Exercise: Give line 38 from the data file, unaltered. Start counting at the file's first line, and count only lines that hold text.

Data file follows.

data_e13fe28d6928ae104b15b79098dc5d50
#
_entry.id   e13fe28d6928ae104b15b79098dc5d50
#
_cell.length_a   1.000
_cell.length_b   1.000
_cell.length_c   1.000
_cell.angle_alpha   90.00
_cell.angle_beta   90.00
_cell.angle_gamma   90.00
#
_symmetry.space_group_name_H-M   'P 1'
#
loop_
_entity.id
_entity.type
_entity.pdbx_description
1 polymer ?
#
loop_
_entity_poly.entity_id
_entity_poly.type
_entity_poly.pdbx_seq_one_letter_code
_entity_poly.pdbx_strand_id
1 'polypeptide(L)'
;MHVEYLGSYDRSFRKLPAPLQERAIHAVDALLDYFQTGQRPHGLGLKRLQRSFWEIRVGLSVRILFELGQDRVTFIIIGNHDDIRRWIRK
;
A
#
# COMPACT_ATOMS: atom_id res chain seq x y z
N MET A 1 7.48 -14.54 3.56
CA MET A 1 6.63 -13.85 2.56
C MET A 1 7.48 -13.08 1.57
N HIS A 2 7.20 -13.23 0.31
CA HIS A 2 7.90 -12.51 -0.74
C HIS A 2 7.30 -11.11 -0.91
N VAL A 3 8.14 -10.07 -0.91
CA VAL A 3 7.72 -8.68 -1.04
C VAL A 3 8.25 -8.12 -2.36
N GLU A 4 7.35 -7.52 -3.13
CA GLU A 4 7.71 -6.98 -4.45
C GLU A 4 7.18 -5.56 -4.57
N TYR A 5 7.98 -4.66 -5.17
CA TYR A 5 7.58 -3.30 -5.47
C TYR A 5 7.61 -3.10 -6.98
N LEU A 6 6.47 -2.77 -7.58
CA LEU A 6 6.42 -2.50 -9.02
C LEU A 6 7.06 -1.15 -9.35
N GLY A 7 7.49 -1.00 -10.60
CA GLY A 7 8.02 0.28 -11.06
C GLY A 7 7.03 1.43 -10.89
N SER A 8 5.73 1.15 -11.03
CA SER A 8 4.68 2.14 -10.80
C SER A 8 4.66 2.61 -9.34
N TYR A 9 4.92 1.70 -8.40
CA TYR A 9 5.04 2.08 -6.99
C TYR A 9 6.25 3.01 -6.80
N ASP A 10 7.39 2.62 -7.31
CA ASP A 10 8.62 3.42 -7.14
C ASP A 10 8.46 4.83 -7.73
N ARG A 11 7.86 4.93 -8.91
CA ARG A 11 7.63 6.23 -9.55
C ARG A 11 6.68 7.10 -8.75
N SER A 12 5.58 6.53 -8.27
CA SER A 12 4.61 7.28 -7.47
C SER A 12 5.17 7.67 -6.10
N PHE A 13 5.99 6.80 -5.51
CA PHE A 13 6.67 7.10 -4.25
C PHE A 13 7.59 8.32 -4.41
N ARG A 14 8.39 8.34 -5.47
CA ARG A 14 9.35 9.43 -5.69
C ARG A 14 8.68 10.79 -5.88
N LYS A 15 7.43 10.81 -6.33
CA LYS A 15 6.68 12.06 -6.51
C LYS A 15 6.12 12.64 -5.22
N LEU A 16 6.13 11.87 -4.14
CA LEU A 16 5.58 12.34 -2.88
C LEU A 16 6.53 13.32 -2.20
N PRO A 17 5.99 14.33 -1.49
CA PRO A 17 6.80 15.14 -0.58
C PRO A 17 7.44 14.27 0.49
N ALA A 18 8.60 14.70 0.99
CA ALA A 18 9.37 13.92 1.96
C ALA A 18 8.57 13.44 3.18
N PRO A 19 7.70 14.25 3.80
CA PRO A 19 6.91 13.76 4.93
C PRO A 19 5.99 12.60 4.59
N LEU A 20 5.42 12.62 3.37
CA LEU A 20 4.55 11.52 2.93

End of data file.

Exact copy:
CA VAL A 3 7.72 -8.68 -1.04